When it comes to the future of the world’s food supply, finding clever alternatives to current favourites is one key priority. Soy and almond milk are now crowding out store shelves, meat substitutes are being concocted in ever more creative ways, and wild new ingredients are being investigated by professionals the world over.
Everything from lab-grown meat to seaweed, algae, and even bugs have been making their way to adventurous palates—but there’s another option that many in the food industry are growing increasingly interested in: the humble jellyfish.
If you’re interested in the future of food technology, here are some new findings to chew on.
Why Professionals With Food Technology Training Are Turning to Jellies
Feeding a growing population is no easy task, especially given that many ecosystems around the planet are already being stressed to their limit. In fact, the world’s oceans are a prime example of just how serious this problem can be, with many fisheries reporting dwindling catches and some—such as the cod fishery in Newfoundland—having already collapsed altogether.
While many efforts are underway to help some of these fisheries recover, alternative food sources could be an important part of the puzzle. For this reason, many within the food industry have been turning their attention to jellyfish, whose numbers are reportedly growing at alarming rates.
Jellyfish blooms, which can include thousands of individuals, have become more and more frequent as well as problematic over recent years. In the Philippines and Japan, they have been responsible for clogging up power station cooling valves and creating power outages. In Australia, they have been stinging more and more beachgoers. And in the Black Sea, a particularly prolific variety of comb jellyfish nearly wiped out fish populations. With jellyfish becoming a problematic nuisance, and current fish stocks in need of a breather, many feel that adding jellyfish to the menu offers both a tasty option for consumers and a sustainable solution for the environment.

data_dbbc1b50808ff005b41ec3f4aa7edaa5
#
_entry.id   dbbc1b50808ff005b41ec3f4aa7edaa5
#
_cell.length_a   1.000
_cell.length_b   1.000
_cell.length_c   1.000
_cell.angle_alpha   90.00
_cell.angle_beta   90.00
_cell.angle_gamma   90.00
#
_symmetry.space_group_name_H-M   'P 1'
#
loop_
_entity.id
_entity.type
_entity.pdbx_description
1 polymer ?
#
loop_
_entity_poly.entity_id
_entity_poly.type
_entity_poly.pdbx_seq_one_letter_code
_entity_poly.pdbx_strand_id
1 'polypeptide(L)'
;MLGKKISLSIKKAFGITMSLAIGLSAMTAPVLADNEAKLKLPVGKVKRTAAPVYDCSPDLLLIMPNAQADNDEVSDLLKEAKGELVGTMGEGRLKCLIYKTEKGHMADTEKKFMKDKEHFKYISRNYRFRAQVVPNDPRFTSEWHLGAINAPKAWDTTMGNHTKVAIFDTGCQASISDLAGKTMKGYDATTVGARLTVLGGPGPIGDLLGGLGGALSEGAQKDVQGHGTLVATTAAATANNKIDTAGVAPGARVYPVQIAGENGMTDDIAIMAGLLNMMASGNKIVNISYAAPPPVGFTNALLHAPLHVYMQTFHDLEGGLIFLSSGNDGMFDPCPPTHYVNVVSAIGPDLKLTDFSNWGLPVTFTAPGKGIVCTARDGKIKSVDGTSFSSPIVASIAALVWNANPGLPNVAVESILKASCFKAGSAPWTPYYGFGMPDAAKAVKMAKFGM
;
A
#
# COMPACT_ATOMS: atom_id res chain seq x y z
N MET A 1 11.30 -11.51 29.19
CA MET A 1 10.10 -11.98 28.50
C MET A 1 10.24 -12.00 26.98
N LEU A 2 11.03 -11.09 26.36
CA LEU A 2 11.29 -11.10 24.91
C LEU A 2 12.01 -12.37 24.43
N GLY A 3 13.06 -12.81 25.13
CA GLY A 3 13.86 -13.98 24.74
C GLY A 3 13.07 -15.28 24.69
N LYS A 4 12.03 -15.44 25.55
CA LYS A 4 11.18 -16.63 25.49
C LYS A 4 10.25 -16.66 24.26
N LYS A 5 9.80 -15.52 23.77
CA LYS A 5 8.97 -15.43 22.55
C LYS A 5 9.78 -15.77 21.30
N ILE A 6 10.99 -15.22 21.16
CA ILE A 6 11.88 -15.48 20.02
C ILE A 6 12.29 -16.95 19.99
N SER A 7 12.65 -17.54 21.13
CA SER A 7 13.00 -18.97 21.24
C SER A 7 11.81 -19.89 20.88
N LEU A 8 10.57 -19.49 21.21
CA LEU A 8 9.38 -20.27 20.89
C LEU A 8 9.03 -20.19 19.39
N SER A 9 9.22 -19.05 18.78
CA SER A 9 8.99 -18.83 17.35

Grads of Food Technology Training Know Many Will Enjoy this Tasty Food Item
Of course, as students in food technology training well know, there are many important concerns that need to be addressed when developing new foods for consumers. For one, there needs to be some interest on the part of consumers. Fortunately, in this regard, jellyfish are well positioned. Sustainability is at the forefront of many a buyer’s mind, with this concern becoming one of the top driving forces affecting customer choices.
In addition, jellyfish have also been a tasty staple in Japanese and Chinese cuisine for centuries. Jellyfish have been described as having a very mild flavour reminiscent of fresh squid, meaning that concerns over flavour and texture likely won’t be driving consumers away.
Practical Concerns With Processing Jellyfish
Professionals with a diploma in food safety know, though, that these concerns are only part of the equation. Jellyfish still need to be processed before they can safely sit on store shelves. Due to their high water content and mucus membranes, jellyfish can quickly begin to decompose after being caught by fishermen. Carefully cleaning and then soaking them in brine prevents this issue, and can allow them to stay tasty and safe for close to a year after packaging.
However, one ingredient used during this process, known as alum, has been the subject of recent controversy. This ingredient, which gives pickles their signature crunch, has been linked to negative health outcomes such as dementia. For this reason, health-conscious buyers might not want to sink their teeth into this tasty option just yet. Finding a healthier alternative to alum could be an important breakthrough that could help make jellyfish a favourite the world over.
Are you interested in learning more about food processing, product development, and more?
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